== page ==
University of California

Selected Postharvest References

POSTHARVEST HANDLING AND PHYSIOLOGY OF HORTICULTURAL CROPS: A LIST OF SELECTED REFERENCES

Adel A. Kader, Leonard L. Morris, and Marita I. Cantwell

Department of Plant Sciences
University of California, Davis, CA 95616

This list is prepared as a possible aid to research and extension workers, teachers, and students interested in the general area of postharvest horticulture. It is also expected to be useful to those in industry and to reference librarians. It should serve as a starting point for the development of background information on harvesting, handling and storage of horticultural commodities and on their physiology, composition and quality.

The references are classified into 16 sections of subject matter. Arrangement within each section is by author; enumeration of the citations is by section. Each citation was arbitrarily placed under a given section but is cross-referenced under additional sections.

Originally published in 1974, then revised every few years this document includes published literature up to 2014. The titles included represent a somewhat arbitrary selection with emphasis on relatively current publications in English.  Useful and important citations may have been overlooked.  We would appreciate information concerning errors or omissions, please send them to postharvest@ucdavis.edu.

Acknowledgements

We wish to express our appreciation to the many individuals who reviewed the list and made useful suggestions, especially our colleagues in the UC Postharvest Group.  Special thanks are due Kristy Geer, Simone Hill, Kathy Keeter and Mary Kate Sleeper for typing the manuscript, Simone Hill for proofreading the list, and Pamela Moyer for her assistance in library search and proofreading the list, and to EmmaLee Branch for integrating 2001-2011 addendums, researching hyperlinks to articles and formatting, and Katherin Mendoza for integrating the 2011-2012 addendum, and researching and adding in 2011-2012 articles from the Postharvest Library.

TABLE OF CONTENTS

 

I. GENERAL REFERENCES
   
II. POSTHARVEST PHYSIOLOGY OF HORTICULTURAL COMMODITIES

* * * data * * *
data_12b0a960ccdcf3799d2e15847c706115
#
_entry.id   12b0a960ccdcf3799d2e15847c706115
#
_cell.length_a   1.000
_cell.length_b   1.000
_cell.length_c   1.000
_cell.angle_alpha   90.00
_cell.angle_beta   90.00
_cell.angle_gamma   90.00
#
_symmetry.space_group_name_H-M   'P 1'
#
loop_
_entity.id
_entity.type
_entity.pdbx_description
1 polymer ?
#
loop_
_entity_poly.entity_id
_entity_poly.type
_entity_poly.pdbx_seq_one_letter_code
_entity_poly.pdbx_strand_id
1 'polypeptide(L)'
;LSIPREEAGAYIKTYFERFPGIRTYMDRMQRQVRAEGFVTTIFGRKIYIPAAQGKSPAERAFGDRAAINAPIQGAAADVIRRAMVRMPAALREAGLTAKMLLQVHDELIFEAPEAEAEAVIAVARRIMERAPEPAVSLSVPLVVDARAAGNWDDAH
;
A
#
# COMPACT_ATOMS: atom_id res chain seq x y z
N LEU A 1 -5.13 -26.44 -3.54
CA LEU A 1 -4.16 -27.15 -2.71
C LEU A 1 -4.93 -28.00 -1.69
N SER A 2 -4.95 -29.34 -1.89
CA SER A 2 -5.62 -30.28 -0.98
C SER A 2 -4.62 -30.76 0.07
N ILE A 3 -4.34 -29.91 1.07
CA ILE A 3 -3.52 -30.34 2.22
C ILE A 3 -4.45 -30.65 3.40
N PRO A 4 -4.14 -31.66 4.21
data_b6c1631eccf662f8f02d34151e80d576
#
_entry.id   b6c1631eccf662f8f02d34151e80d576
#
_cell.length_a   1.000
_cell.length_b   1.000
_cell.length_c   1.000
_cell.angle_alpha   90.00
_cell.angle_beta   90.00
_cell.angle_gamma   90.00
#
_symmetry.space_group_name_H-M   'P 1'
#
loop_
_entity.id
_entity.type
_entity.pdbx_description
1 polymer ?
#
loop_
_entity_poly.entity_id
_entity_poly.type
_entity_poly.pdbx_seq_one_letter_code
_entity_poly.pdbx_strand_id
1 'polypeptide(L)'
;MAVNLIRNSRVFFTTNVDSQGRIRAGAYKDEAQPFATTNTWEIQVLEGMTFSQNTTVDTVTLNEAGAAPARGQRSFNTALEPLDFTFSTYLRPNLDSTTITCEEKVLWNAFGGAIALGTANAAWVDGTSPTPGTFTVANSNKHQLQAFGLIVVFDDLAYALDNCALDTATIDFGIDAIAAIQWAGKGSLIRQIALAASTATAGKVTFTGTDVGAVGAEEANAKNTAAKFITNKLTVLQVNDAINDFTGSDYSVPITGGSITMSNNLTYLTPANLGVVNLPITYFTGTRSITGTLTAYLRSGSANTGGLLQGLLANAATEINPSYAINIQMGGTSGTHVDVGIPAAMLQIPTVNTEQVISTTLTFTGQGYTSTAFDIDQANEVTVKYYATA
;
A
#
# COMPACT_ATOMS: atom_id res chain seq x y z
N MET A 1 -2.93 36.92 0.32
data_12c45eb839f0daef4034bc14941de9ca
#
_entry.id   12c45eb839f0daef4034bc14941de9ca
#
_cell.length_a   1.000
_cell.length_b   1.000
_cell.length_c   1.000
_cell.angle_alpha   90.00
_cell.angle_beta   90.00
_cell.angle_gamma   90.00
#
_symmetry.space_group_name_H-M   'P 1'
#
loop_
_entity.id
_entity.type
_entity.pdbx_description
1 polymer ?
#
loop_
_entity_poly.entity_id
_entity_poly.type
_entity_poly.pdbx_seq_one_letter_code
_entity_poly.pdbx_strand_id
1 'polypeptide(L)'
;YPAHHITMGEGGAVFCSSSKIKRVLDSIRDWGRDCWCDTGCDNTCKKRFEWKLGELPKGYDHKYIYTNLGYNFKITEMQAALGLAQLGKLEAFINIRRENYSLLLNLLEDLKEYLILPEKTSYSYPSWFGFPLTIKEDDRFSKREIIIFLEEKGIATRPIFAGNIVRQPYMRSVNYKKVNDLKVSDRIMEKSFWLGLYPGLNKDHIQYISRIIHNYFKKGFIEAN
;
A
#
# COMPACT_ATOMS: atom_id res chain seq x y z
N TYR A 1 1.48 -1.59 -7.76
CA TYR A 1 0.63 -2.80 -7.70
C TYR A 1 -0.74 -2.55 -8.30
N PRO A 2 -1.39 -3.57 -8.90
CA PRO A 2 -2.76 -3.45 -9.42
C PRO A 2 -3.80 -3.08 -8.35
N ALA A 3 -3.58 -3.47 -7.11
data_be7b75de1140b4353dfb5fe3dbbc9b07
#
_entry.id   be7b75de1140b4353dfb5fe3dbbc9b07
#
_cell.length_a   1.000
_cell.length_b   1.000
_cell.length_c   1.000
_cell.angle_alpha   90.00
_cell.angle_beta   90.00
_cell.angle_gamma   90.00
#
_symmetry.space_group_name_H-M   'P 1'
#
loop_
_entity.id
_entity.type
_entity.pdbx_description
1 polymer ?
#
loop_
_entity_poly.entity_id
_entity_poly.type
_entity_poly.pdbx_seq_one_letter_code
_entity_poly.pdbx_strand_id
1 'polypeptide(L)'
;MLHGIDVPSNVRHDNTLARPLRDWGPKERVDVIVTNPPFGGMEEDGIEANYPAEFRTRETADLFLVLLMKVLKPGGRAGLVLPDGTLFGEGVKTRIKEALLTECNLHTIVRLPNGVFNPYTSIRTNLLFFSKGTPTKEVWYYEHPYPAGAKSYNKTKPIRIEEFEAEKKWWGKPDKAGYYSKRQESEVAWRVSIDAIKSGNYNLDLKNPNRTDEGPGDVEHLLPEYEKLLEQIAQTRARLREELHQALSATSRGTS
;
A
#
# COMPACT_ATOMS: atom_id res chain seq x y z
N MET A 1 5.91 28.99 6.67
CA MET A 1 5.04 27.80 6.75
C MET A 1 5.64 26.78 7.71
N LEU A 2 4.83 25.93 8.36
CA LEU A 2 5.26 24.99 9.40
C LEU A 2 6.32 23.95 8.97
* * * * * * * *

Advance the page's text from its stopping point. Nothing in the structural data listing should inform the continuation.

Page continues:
A. GENERAL REVIEWS
  B. FRUIT GROWTH AND DEVELOPMENT
  C. FRUIT MATURATION, RIPENING AND SENESCENCE
  D. RESPIRATION
  E. ETHYLENE AND 1-METHYLCYCLOPROPENE (1-MCP)
  F. RESPONSES TO LIGHT
   
III. COMMODITY REQUIREMENTS: TEMPERATURE & RELATIVE HUMIDITY
   
IV. PHYSIOLOGICAL DISORDERS
   
V. SUPPLEMENTS TO TEMPERATURE MANAGEMENT
  A. MODIFIED/CONTROLLED ATMOSPHERES
  B. HYPOBARIC STORAGE
  C. GROWTH REGULATORS
  D. IRRADIATION
   
VI. COMPOSITION AND NUTRITIVE VALUE
  A. GENERAL REFERENCES
  B. CARBOHYDRATES
  C. ORGANIC ACIDS
  D. PECTIC SUBSTANCES
  E. AMINO ACIDS, PROTEINS & ENZYMES
  F. LIPIDS AND FATTY ACIDS
  G. PIGMENTS
  H. PHENOLIC COMPOUNDS
  I. VOLATILE AND FLAVOR COMPOUNDS
  J. VITAMINS
  K. MINERALS
   
VII. QUALITY AND QUALITY EVALUATION
  A. GENERAL REFERENCES
  B. SENSORY EVALUATION
  C. COLOR AND GLOSS
  D. TEXTURE
  E. MECHANICAL PROPERTIES OTHER THAN TEXTURE
   
VIII. METHODS
  A. GENERAL REFERENCES
  B. CHEMICAL ANALYSIS
  C. GAS ANALYSIS & GAS MIXING
  D. PHYSICAL METHODS
   
IX. POSTHARVEST HANDLING OF HORTICULTURAL COMMODITIES
  A. GENERAL REFERENCES
  B. HARVESTING
  C. SORTING, GRADING & STANDARDIZATION
  D. EDIBLE COATINGS AND FILM WRAPPING
  E. PACKING & PACKAGES
  F. COOLING
  G. TRANSPORTATION
  H. HANDLING AT WHOLESALE
  I. HANDLING AT RETAIL AND FOOD SERVICE OPERATIONS
  J. MARKETING
  K. PROCESSING
   
X. STORAGE: STRUCTURE AND PROCEDURES
   
XI. POSTHARVEST PHYSIOLOGY AND HANDLING OF SPECIFIC COMMODITIES
  A. FRUITS - Temperate Zone
  1. General references
  2. Cherries
  3. Grapes
  4. Pome fruits
  5. Soft Fruits
  6. Stone Fruits other than cherries
  7. Nuts
   
  B.  FRUITS - Tropical & Subtropical
  1.   General references
  2.   Avocado
  3.   Bananas and Plantains
  4.   Breadfruit
  5.   Cactus pear (prickly pear)
  6.   Carambola
  7.   Cherimoya and atemoya
  8.   Citrus fruits
  9.   Coconuts
  10. Dates
  11. Dragon Fruit (Pitaya)
  12. Durian
  13. Feijoa
  14. Fig
  15. Guava
  16. Jujube
  17. Kiwifruit
  18. Longan
  19. Loquat
  20. Lychee
  21. Mango
  22. Mangosteen
  23. Olives
  24. Papaya
  25. Passion Fruit
  26. Pepino
  27. Persimmons
  28. Pineapples
  29. Pomegranate
  30. Rambutan
  31. Sapota
  32. Soursop
  33. Tamarind
  34. Other Fruits
   
  C.   VEGETABLES
  1.   General References
  2.   Asparagus
  3.   Carrots
  4.   Cole Crops
  5.   Cucurbits
  6.   Lettuce
  7.   Mushrooms
  8.   Onions and garlic
  9.   Peas and beans
  10. Peppers
  11. Potatoes
  12. Spinach
  13. Sweet corn
  14. Sweet potatoes
  15. Tomatoes
  16. Tropical root crops
   
  D. FRESH-CUT (MINIMALLY PROCESSED) FRUITS AND VEGETABLES
   
  E. HERBS AND SPICES
   
  E. CUT FLOWERS, ORNAMENTALS, NURSERY STOCK & TRANSPLANTS
   
XII. POSTHARVEST PATHOLOGY
   
XIII. POSTHARVEST ENTOMOLOGY
   
XIV. POSTHARVEST LOSSES
   
 XV.  PRODUCE SAFETY
   A. MICROBIOLOGICAL
   B. TOXICOLOGICAL
   C. PESTICIDES
   
XVI. LOW-INPUT/SMALL SCALE POSTHARVEST HANDLING SYSTEMS
   
XVII. RESEARCH AND EXTENSION ACTIVITIES

 

College of Agricultural & Environmental Sciences
Postharvest Technology Center
Department of Plant Sciences

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